7.29.20 / Updates

Celebrating 55 Years Of Medicare: Let’s Build On What’s Working, Not Start Over

WASHINGTON – As Medicare marks its 55th anniversary this month, it is important to remember the millions of American seniors and those living with disabilities who rely on the program for tailored, high-quality and affordable health care coverage. 

Created in 1965 with bipartisan support, Medicare was specifically designed to provide quality, affordable health care to American seniors.  Today, Medicare “plays a key role in providing health and financial security to 60 million older people and younger people with disabilities,” the Kaiser Family Foundation reports.  “The program helps to pay for many medical care services, including hospitalizations, physician visits, prescription drugs, preventive services, skilled nursing facility and home health care, and hospice care,” Kaiser adds.  And thanks to the bipartisan addition of Medicare Part D in 2003, 45 million Medicare beneficiaries now have access to affordable prescription drugs.

Polling shows that Medicare beneficiaries are satisfied with their health care coverage.  In fact, the vast majority of Medicare beneficiaries rate their health care quality (79 percent) and coverage (79 percent) as “excellent” or “good,” according to a Gallup pollAnother poll, from Morning Consult, found that “87 percent said they were satisfied with their Medicare prescription drug coverage and 85 percent said that their Part D plan provided good value.”  And of the more than 23 million Americans enrolled in Medicare’s private option known as Medicare Advantage, 93 percent are satisfied with their coverage.

Unfortunately, some lawmakers continue to push for one-size-fits-all new government health insurance systems that would put Medicare at risk – such as Medicare for All.  As Dr. Scott Atlas of Stanford University writes in The New York Times, “single-payer health care proposals like Medicare for All could very well destroy Medicare as we know it and jeopardize medical care for seniors.”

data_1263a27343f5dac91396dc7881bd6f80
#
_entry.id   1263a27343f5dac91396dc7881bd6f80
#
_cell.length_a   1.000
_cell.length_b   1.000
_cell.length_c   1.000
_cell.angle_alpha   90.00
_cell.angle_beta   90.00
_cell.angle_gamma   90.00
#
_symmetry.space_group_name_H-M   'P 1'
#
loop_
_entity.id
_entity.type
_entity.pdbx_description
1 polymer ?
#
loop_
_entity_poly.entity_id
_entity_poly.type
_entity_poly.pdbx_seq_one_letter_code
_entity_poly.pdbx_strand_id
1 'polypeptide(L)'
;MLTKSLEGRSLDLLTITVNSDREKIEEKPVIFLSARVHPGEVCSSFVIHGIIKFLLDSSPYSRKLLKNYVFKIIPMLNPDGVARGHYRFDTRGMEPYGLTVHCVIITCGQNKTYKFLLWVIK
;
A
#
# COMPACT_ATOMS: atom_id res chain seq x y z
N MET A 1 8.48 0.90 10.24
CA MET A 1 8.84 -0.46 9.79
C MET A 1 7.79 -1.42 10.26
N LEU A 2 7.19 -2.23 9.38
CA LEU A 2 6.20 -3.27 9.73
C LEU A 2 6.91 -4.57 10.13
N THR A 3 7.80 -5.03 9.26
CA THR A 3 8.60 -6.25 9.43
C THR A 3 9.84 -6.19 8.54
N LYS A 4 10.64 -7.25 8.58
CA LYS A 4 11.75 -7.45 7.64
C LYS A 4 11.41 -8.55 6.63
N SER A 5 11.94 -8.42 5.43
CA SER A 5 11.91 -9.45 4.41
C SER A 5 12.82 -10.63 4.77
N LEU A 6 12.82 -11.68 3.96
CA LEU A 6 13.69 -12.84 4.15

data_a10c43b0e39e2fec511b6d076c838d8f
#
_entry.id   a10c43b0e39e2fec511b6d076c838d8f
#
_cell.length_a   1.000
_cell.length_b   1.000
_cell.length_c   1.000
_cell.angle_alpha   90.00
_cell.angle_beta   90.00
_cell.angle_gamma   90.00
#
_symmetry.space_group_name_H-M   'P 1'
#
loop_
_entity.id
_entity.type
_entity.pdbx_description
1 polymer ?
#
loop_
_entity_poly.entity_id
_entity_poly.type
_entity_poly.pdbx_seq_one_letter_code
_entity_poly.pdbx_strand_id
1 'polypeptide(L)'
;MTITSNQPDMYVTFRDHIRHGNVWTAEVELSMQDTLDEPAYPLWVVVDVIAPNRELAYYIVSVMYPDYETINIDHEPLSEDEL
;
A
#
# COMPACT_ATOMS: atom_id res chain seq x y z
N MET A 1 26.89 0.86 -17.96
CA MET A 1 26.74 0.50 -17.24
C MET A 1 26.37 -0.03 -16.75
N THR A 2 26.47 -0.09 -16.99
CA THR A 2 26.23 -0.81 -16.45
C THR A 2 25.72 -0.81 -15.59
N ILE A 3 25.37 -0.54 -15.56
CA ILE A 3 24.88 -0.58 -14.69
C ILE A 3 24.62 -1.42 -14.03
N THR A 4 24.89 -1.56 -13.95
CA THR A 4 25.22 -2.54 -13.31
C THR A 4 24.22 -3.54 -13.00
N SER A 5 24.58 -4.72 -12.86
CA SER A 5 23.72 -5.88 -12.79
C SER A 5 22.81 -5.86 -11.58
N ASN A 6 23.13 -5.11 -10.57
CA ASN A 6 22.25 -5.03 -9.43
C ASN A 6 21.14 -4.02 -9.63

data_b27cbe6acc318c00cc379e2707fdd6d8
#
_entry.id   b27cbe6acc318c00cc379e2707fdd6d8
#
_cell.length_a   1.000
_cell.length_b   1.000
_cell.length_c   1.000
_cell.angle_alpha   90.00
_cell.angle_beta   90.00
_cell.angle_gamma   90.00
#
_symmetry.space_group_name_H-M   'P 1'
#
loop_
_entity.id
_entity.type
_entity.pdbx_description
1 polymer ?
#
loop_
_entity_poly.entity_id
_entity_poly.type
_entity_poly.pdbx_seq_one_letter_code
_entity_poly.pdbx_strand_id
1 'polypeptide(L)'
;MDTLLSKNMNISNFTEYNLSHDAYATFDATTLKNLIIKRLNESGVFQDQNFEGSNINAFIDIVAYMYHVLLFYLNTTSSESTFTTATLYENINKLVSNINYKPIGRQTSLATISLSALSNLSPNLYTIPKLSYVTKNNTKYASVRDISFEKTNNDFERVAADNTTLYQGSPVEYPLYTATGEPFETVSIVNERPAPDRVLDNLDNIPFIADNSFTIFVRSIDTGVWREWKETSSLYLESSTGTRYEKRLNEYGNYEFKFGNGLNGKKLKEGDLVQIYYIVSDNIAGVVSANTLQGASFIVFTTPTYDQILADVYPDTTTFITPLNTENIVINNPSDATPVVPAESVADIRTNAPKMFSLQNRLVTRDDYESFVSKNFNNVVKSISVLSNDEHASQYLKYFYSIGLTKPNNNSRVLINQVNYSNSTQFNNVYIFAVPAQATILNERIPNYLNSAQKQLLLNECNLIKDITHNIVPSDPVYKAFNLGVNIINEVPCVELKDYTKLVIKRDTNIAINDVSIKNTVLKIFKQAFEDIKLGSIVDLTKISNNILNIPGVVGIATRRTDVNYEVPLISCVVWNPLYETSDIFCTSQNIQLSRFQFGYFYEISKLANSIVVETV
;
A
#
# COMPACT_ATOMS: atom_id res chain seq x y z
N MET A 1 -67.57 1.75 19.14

This helps explain why recent polling has found that “[m]ost Medicare recipients oppose ‘Medicare for All’ or a Medicare-like plan to extend health insurance to all Americans,” CNBC reports.

Support to expand Medicare coverage to all Americans has fallen among current beneficiaries of the federal health insurance program, eHealth CEO Scott Flanders told CNBC on Monday.  “They just don’t think that those under 65 should be able to participate, and you can’t really blame them,” Flanders said in an exclusive interview with “Mad Money” host Jim Cramer … “What’s going on, really, when Elizabeth Warren published her plan, it became common knowledge that it’s not an affordable solution,” Flanders said … Analysts project that … Medicare for All proposal would cost $32 trillion over 10 years.

And, as some proponents try to paint other new government-controlled health insurance systems – such as the public option and Medicare buy-in – as “moderate” proposals, these would ultimately lead to the same one-size-fits-all system and negative consequences for seniors over time that Medicare for All would cause overnight.  As PolitiFact reported recently,“introducing a public option … could create more incentives for employers to drop private coverage and switch to the public Medicare plan – and, in some cases, for private carriers to exit the individual marketplace.”  The New York Times reported recently that the public option “could be plenty disruptive” and “tilt in the same direction” as Medicare for All.  And, as Eric Levitz of New York Magazine writesthe public option “would not allow all Americans to ‘keep their private insurance if they prefer it’” and “would guarantee massive disruptions to private coverage.”

Instead of pushing for one-size-fits-all new government health insurance systems that would threaten the health care of our nation’s seniors, we should focus on building and improving upon what is working in health care where private coverage, Medicare and Medicaid work together.  And Americans agree.  The third edition of Voter Vitals – a tracking poll conducted nationwide and in 2020 battleground states by Locust Street Group for the Partnership for America’s Health Care Future – finds that a “supermajority of voters prefer to build on and improve our current health care system rather than replace it with something new.”  Meanwhile, a poll from Morning Consult and the Bipartisan Policy Center finds that “[i]mproving the current health-care system received the most support among voters, far more than repealing Obamacare or adopting ‘Medicare-for-All,’” Bloomberg reports.



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